From Green to Light Blue: The Story of Sara Winter

Sara Winter

Sara Winter grew up around violence and drugs; now she lives with her son in a loving home. She used to protest naked in front of churches; now she says that feminists should learn from religious women. Once Brazil’s most famous feminist, Winter is now a recognized pro-life activist in Latin America.

What brought about this change? She changed her mind, in part, because of her personal experiences with abortion and the contrast between the transactional relationships of her feminist “allies” and the tangible care for her from her pro-life “enemies.”

Estimated reading time: 5 minutes

Sara Winter, Founder of Femen Brazil

After running away from her home in San Carlo (Brazil), Winter writes in her book that she became a prostitute at the age of 17 to pay for college. Her first encounter with feminism was through a friend, who encouraged her to continue in that line of work because “it was a way of empowerment by owning her body.” 

Not long after that, Winter read an article about a feminist group called Femen and loved the idea of being able to join “women fighting for their rights.” She quit her job as a journalist and traveled to Kiev to meet the group. There, she was trained in subversion and alienation techniques by former KGB (Soviet intelligence) agents and by Inna Shevchenko, a major feminist icon. She declared that she became a “soldier to change the world” and that one of her main objectives was to promote abortion because, for them, motherhood was the same thing as slavery.

At the age of 19, she returned to Brazil and founded the Femen branch in the country, along with another feminist group called “losBastardXs.” In a 2013 interview, she stated that “[a]s everyone likes to look at a woman’s body, we use our body to pass a message written on the chest.” She became accustomed to taking her clothes off, getting arrested, beaten by the police, and appearing in the news. Moreover, it became her job; she was paid for every protest she did, as she disclosed in a conference for Mater Mundi TV.

During this stage, her life was surrounded by sex, drugs, and thousands of people constantly writing her emails saying they wanted to protest as well. However, there were some things that made her question the sorority that the feminist groups preached. She shares three formative experiences in her book. 

First, one of her friends spread the word in feminist groups that she was “submissive” because she cooked for her then-partner and took care of the household chores. After that, many feminists harassed her online and in person. She also says that, after attending a course on gender ideology, her classmates, among whom were people from the LGBT community and feminists, realized that Winter did not fully agree with their content, so they started chasing her while yelling “fascist piranha.” Finally, Winter realized that she was being criticized in feminist groups online as a racist, despite the fact that her father and her partners had been black. Feminists called her a “token,” a term used for white people who justify their racism by using personal relationships.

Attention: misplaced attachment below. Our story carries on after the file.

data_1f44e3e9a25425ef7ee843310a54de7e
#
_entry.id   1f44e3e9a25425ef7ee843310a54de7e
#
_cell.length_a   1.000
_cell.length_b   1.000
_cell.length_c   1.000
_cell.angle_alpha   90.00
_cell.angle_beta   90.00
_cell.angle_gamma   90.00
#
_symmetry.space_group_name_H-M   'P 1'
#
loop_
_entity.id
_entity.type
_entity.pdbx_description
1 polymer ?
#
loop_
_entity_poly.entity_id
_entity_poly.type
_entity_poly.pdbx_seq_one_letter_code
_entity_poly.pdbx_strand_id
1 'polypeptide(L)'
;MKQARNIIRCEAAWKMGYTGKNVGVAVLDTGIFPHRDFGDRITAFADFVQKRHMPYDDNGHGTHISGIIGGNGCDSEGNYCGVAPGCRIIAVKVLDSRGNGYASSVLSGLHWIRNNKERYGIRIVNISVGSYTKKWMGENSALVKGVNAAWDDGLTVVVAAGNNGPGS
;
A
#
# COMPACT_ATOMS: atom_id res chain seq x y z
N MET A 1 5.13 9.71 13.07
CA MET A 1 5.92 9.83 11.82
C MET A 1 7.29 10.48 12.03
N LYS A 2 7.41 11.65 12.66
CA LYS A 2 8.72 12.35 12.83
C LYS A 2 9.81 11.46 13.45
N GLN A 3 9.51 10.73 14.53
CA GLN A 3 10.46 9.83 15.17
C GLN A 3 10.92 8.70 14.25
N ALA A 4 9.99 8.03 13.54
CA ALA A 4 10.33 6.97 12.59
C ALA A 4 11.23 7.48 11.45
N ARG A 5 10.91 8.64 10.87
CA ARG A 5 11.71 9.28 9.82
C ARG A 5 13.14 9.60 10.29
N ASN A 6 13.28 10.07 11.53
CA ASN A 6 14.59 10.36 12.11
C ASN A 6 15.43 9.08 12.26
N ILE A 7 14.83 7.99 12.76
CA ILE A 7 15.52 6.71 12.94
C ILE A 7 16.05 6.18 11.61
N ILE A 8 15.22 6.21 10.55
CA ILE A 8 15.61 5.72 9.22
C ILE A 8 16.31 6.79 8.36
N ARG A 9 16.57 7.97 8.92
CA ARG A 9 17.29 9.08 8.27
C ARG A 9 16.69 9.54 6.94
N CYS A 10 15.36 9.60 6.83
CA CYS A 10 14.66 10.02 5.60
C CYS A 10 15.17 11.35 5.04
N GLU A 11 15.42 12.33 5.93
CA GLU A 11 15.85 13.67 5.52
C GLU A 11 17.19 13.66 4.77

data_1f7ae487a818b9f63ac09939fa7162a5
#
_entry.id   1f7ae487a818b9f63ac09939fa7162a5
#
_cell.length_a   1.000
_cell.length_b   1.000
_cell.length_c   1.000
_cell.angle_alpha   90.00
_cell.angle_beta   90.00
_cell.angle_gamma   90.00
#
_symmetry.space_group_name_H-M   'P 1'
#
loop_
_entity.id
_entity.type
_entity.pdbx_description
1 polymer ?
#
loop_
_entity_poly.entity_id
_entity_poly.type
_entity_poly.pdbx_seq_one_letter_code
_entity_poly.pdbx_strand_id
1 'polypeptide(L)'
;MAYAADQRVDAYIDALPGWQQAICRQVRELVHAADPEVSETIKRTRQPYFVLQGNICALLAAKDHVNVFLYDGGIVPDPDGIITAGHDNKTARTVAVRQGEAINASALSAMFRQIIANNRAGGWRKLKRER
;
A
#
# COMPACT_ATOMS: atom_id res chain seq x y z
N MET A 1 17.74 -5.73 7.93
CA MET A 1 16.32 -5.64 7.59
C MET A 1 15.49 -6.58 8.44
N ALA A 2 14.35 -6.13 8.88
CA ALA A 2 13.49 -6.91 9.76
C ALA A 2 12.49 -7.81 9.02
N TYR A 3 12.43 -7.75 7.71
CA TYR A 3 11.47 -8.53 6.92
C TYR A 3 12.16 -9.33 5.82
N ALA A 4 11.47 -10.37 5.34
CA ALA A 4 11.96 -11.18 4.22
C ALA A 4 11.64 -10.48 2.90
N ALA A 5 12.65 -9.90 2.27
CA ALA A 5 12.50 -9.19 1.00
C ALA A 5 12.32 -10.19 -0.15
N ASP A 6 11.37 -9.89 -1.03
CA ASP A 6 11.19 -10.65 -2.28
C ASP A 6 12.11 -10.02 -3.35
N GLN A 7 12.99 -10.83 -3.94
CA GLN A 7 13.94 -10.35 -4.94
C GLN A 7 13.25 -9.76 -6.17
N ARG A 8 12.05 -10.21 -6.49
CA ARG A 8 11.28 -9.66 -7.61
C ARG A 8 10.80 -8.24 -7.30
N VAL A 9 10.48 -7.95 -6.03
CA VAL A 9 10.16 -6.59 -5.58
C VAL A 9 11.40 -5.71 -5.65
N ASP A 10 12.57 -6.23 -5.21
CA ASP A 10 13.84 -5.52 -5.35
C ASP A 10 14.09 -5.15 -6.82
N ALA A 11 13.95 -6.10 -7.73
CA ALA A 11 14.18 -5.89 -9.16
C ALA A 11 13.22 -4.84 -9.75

In response to these demands for progressive hyper-purity, Winter concluded: “To adhere to this sorority we have to submit to a moral code of conduct. Read the books of those who lead the movement, change the way you dress, your sexual preference and move away from the characteristics of the common woman.” 

Two Pregnancies Change Winter

The radical change came when Winter found out she was expecting her first baby. With no place to live nor money, she turned to her feminist friends. “They told me that if I had an abortion, I would be braver, a heroine because I would be setting an example to other women about the right we have to dispose of our bodies,” Winter said in an interview for Actuall Magazine. She agreed and received the misoprostol pills they gave her. After following WHO guidelines to perform the medical abortion, she spent hours in labor to expel the baby’s body parts. 

After suffering a hemorrhage, she called her fellow feminists asking for help, but none of them showed up. Finally, a Catholic friend took her to the hospital, stayed with her for almost a week, and paid her bills. Winter recovered, but doctors told her that she had lost one of her fallopian tubes and could never again be a mother.

Winter began to experience serious, negative effects on her mental health after her abortion. She could not stay alone, she had nightmares, and she felt like she heard her baby crying everywhere. She also started drinking, cried every time she saw children in the street, and became addicted to Tinder, where she exchanged sex for companionship.